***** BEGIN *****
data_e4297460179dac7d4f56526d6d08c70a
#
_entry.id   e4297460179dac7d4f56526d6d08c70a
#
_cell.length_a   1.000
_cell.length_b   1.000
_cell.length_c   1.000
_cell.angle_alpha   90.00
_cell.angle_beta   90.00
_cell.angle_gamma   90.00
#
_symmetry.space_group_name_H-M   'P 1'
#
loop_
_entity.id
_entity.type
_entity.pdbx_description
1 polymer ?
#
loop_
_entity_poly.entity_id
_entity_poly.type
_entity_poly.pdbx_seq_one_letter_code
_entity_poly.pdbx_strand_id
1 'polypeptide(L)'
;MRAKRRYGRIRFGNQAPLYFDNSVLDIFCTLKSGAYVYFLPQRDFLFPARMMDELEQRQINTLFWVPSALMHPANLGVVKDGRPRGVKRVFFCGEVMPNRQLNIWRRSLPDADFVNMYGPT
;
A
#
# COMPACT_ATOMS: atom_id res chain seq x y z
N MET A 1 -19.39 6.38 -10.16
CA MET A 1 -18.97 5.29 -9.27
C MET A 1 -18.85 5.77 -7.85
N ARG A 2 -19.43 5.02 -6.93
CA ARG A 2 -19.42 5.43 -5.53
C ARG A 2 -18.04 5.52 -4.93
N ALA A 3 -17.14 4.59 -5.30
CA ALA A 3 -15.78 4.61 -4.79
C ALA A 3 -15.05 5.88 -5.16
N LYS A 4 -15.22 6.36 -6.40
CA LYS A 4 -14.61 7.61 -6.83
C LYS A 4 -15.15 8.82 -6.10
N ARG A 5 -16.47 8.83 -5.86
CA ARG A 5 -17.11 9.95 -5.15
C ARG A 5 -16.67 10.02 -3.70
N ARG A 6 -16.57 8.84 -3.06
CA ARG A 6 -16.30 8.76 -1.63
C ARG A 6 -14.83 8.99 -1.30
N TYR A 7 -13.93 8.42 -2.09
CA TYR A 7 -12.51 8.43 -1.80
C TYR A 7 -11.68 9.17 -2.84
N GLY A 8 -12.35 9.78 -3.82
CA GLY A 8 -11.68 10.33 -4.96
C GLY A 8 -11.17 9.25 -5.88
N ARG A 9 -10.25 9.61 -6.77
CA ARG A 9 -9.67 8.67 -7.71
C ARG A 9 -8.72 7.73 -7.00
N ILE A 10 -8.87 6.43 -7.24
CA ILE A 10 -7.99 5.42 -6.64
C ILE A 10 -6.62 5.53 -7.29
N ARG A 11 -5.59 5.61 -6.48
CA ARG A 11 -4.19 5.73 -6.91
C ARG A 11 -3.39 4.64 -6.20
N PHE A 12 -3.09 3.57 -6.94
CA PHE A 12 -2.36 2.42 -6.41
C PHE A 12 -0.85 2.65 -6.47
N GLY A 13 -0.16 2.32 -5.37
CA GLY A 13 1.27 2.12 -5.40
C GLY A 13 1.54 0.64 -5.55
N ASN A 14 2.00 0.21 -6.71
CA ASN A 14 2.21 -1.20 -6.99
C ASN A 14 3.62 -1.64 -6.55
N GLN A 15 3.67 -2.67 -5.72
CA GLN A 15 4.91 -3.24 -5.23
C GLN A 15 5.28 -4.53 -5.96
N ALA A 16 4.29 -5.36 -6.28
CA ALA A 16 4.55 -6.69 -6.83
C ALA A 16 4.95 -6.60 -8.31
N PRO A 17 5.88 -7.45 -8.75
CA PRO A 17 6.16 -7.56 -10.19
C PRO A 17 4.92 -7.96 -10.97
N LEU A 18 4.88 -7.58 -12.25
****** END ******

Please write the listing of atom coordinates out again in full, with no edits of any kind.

data_e4297460179dac7d4f56526d6d08c70a
#
_entry.id   e4297460179dac7d4f56526d6d08c70a
#
_cell.length_a   1.000
_cell.length_b   1.000
_cell.length_c   1.000
_cell.angle_alpha   90.00
_cell.angle_beta   90.00
_cell.angle_gamma   90.00
#
_symmetry.space_group_name_H-M   'P 1'
#
loop_
_entity.id
_entity.type
_entity.pdbx_description
1 polymer ?
#
loop_
_entity_poly.entity_id
_entity_poly.type
_entity_poly.pdbx_seq_one_letter_code
_entity_poly.pdbx_strand_id
1 'polypeptide(L)'
;MRAKRRYGRIRFGNQAPLYFDNSVLDIFCTLKSGAYVYFLPQRDFLFPARMMDELEQRQINTLFWVPSALMHPANLGVVKDGRPRGVKRVFFCGEVMPNRQLNIWRRSLPDADFVNMYGPT
;
A
#
# COMPACT_ATOMS: atom_id res chain seq x y z
N MET A 1 -19.39 6.38 -10.16
CA MET A 1 -18.97 5.29 -9.27
C MET A 1 -18.85 5.77 -7.85
N ARG A 2 -19.43 5.02 -6.93
CA ARG A 2 -19.42 5.43 -5.53
C ARG A 2 -18.04 5.52 -4.93
N ALA A 3 -17.14 4.59 -5.30
CA ALA A 3 -15.78 4.61 -4.79
C ALA A 3 -15.05 5.88 -5.16
N LYS A 4 -15.22 6.36 -6.40
CA LYS A 4 -14.61 7.61 -6.83
C LYS A 4 -15.15 8.82 -6.10
N ARG A 5 -16.47 8.83 -5.86
CA ARG A 5 -17.11 9.95 -5.15
C ARG A 5 -16.67 10.02 -3.70
N ARG A 6 -16.57 8.84 -3.06
CA ARG A 6 -16.30 8.76 -1.63
C ARG A 6 -14.83 8.99 -1.30
N TYR A 7 -13.93 8.42 -2.09
CA TYR A 7 -12.51 8.43 -1.80
C TYR A 7 -11.68 9.17 -2.84
N GLY A 8 -12.35 9.78 -3.82
CA GLY A 8 -11.68 10.33 -4.96
C GLY A 8 -11.17 9.25 -5.88
N ARG A 9 -10.25 9.61 -6.77
CA ARG A 9 -9.67 8.67 -7.71
C ARG A 9 -8.72 7.73 -7.00
N ILE A 10 -8.87 6.43 -7.24
CA ILE A 10 -7.99 5.42 -6.64
C ILE A 10 -6.62 5.53 -7.29
N ARG A 11 -5.59 5.61 -6.48
CA ARG A 11 -4.19 5.73 -6.91
C ARG A 11 -3.39 4.64 -6.20
N PHE A 12 -3.09 3.57 -6.94
CA PHE A 12 -2.36 2.42 -6.41
C PHE A 12 -0.85 2.65 -6.47
N GLY A 13 -0.16 2.32 -5.37
CA GLY A 13 1.27 2.12 -5.40
C GLY A 13 1.54 0.64 -5.55
N ASN A 14 2.00 0.21 -6.71
CA ASN A 14 2.21 -1.20 -6.99
C ASN A 14 3.62 -1.64 -6.55
N GLN A 15 3.67 -2.67 -5.72
CA GLN A 15 4.91 -3.24 -5.23
C GLN A 15 5.28 -4.53 -5.96
N ALA A 16 4.29 -5.36 -6.28
CA ALA A 16 4.55 -6.69 -6.83
C ALA A 16 4.95 -6.60 -8.31
N PRO A 17 5.88 -7.45 -8.75
CA PRO A 17 6.16 -7.56 -10.19
C PRO A 17 4.92 -7.96 -10.97
N LEU A 18 4.88 -7.58 -12.25